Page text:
By Douglas Moser
---- — METHUEN — First-term School Committee member Mark Graziano resigned his seat yesterday as he and his family prepare to move to a new house in Salem, N.H.
Graziano, a native of Methuen and the third-highest vote getter out of eight candidates in the 2011 municipal election, brought school administration and finance experience to the committee from, most recently, his job as director of finance and operations at The Pike School in Andover.
School and city officials are reviewing the city charter to determine how an acting member will be appointed to serve out the remainder of Graziano’s term.
“After the (teachers contract) vote (Monday) night, and after the next week or so when we will be officially moved in and moving all the paperwork, it was the right time,” Graziano said.
His fellow members said the committee will miss his experience. “Mark brought a lot to the table. He has a great background in finance and education,” said committee Vice Chairman Evan Chaisson.
Superintendent Judith Scannell credited him with helping the School Department and the city negotiate a written list of charges for services, which had been a bone of contention during the last few budget seasons.
“I am sorry to see School Committee member Mark Graziano leave,” she said. “His experience working with the city of Methuen was instrumental as we negotiated a formal charge back agreement relative to city expenses incurred on behalf of the School Department. His knowledge of school operations will be hard to replace. He was all about the students and staff of Methuen Public Schools.”
Graziano also was “a major resource” on a subcommittee reviewing ways to consolidate some school and city operations, such as purchasing and legal counsel, said committee member Lynne Hajjar Kumm.
Kumm said she will suspend meetings of the group until after the election in November, and restart next year with new members.
During his term, Graziano started the Graziano Family & Friends Scholarship to help students from the Arlington neighborhood of Methuen, where he grew up. He started it using his School Committee stipend, and plans to raise money in the future to continue the scholarship, which is given to a student from the neighborhood or the central district going to college to offset some directly-related expenses.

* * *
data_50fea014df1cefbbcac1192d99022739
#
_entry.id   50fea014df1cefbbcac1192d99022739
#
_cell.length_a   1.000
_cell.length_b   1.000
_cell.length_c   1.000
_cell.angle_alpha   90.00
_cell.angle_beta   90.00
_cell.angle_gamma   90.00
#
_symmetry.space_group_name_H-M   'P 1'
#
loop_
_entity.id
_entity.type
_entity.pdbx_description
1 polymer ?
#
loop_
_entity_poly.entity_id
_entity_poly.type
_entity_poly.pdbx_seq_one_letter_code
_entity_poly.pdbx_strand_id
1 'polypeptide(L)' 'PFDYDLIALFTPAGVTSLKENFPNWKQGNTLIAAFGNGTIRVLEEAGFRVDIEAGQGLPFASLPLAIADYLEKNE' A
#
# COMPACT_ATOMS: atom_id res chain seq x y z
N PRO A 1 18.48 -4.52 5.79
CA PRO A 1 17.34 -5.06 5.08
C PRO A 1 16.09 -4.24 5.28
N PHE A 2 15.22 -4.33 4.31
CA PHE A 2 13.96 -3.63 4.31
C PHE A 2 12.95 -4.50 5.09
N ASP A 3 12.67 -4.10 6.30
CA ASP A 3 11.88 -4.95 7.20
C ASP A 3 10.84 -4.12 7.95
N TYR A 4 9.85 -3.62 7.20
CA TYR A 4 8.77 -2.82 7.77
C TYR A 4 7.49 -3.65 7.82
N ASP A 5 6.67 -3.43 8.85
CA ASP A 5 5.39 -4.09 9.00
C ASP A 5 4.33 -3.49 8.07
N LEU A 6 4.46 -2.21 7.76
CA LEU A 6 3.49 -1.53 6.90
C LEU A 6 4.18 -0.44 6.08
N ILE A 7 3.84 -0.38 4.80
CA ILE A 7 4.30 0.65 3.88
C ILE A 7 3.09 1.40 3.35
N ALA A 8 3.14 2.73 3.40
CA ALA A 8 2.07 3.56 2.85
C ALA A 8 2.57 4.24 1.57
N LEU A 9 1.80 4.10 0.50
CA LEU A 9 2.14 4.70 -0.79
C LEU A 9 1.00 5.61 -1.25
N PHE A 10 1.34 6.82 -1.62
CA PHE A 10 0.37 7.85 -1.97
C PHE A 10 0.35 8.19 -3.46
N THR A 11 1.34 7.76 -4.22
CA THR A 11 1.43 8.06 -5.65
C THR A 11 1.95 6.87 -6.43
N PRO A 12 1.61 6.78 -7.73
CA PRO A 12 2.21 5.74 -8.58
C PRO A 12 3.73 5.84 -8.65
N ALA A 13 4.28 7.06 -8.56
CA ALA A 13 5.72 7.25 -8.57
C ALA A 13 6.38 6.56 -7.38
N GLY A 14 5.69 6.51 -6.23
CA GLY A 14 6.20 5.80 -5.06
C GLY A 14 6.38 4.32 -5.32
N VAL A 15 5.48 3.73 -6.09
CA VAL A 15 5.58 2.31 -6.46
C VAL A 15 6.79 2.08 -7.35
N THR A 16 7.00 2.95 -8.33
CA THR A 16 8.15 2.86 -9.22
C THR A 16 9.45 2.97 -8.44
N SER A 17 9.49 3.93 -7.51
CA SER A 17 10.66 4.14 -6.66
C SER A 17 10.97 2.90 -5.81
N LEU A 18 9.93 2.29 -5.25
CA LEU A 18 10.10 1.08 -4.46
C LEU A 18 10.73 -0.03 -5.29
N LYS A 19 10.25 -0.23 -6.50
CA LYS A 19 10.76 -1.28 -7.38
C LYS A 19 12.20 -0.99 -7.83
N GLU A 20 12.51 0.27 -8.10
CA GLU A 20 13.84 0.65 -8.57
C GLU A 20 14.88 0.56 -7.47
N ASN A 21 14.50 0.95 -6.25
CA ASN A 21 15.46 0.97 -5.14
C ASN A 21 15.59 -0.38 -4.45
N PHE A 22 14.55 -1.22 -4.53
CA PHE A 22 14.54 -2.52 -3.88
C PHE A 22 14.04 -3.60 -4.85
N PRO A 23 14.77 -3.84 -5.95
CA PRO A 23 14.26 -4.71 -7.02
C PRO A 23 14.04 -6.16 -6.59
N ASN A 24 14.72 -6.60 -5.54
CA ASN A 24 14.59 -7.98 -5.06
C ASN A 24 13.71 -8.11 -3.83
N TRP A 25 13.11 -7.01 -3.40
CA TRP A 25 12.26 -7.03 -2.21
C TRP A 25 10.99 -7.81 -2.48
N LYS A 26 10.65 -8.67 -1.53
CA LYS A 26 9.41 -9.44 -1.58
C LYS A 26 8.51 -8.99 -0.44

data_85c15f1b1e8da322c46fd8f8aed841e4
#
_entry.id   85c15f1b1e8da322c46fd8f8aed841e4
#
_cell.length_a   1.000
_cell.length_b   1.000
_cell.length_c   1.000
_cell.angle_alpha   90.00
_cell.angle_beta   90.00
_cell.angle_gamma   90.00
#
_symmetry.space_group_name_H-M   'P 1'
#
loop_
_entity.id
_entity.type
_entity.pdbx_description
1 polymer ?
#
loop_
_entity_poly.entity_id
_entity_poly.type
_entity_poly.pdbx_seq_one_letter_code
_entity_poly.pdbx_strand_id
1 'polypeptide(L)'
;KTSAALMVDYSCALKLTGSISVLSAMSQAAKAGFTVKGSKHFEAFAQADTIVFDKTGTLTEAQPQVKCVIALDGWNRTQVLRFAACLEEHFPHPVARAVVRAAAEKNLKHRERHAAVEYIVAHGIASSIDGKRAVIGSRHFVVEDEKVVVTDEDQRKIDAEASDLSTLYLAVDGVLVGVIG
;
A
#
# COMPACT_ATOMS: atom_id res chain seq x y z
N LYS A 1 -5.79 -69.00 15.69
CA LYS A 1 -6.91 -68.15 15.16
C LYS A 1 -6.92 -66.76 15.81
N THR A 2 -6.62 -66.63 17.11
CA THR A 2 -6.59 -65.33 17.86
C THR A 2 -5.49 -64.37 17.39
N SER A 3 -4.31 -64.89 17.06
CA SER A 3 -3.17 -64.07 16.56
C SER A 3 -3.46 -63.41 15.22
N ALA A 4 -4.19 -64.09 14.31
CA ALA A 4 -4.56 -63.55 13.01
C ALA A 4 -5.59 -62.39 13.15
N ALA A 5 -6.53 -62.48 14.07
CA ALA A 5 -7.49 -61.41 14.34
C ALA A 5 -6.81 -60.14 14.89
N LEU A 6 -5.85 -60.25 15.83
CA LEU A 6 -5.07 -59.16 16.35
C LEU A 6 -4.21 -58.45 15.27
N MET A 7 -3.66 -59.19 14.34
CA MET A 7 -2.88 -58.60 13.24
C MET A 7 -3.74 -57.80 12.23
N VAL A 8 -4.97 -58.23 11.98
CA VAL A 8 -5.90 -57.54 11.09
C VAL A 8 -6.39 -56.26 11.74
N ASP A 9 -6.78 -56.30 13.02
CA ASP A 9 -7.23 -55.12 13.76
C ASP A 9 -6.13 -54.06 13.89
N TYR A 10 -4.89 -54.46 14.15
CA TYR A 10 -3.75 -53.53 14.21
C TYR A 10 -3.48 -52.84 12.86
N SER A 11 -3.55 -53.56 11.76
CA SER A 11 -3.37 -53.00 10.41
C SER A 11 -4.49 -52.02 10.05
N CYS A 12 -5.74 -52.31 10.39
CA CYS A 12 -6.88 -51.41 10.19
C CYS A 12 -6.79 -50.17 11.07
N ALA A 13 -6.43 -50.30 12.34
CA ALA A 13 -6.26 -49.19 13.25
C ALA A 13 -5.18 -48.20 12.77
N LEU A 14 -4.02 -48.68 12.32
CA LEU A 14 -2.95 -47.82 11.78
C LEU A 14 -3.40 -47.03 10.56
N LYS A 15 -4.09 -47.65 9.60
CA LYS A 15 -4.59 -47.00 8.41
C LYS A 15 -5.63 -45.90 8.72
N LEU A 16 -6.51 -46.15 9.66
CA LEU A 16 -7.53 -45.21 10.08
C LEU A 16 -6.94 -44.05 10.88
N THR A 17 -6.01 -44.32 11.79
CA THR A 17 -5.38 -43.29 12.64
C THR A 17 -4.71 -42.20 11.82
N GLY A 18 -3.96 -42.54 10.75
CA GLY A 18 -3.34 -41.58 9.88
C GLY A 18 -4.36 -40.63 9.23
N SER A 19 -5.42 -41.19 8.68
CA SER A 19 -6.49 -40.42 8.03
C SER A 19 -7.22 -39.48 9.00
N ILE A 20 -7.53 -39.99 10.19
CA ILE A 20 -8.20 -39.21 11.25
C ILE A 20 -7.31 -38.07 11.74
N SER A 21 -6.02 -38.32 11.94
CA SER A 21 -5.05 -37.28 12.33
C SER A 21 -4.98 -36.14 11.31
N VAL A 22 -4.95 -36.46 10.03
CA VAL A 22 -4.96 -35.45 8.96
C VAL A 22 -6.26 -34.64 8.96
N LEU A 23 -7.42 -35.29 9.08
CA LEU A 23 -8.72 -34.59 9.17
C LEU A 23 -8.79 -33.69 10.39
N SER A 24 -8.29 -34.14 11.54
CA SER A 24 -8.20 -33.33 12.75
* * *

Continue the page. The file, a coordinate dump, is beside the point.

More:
“Having grown up in Arlington, I thought it was important to do,” he said.
He said he is proud of having helped manage the budget while keeping programs in the classroom and of the new four-year teachers contract ratified Monday night.
“Hopefully holding the line where we did, we were able to set the tone going forward to keep costs as low as possible so we can keep the tax rate as low as possible,” he said.
Graziano said he did not think the real estate market would move as fast as it did when he and his wife listed their property. During the sale and closing of the Methuen home and the purchase of the new home in Salem, Graziano talked with Scannell to determine what was required of him as he prepared to move.
He considered staying in an apartment with his father, but decided against it and submitted his resignation. “I might be there three or four days a week helping him out, but at the end of the day, it didn’t seem ethical to me. It didn’t seem right. When I do something, I want to do it 100 percent. At the end of the day, you have your reputation and your ethics, and I wanted to keep them in tact.”
According to the city charter, the School Committee has 21 days to appoint an acting committee member to finish Graziano’s term. The charter requires the committee to appoint the next highest vote getter of the defeated candidates in the previous election “who received at least 20 percent of the total votes cast for the office....”
City Clerk Christina Touma-Conway did not respond to a voice message seeking comment.
If no one meets that qualification, the committee can appoint from among the voters, according to the charter.
Scannell, Touma-Conway and Mayor Stephen Zanni are reviewing the charter to determine how that appointment is to happen, committee members said.
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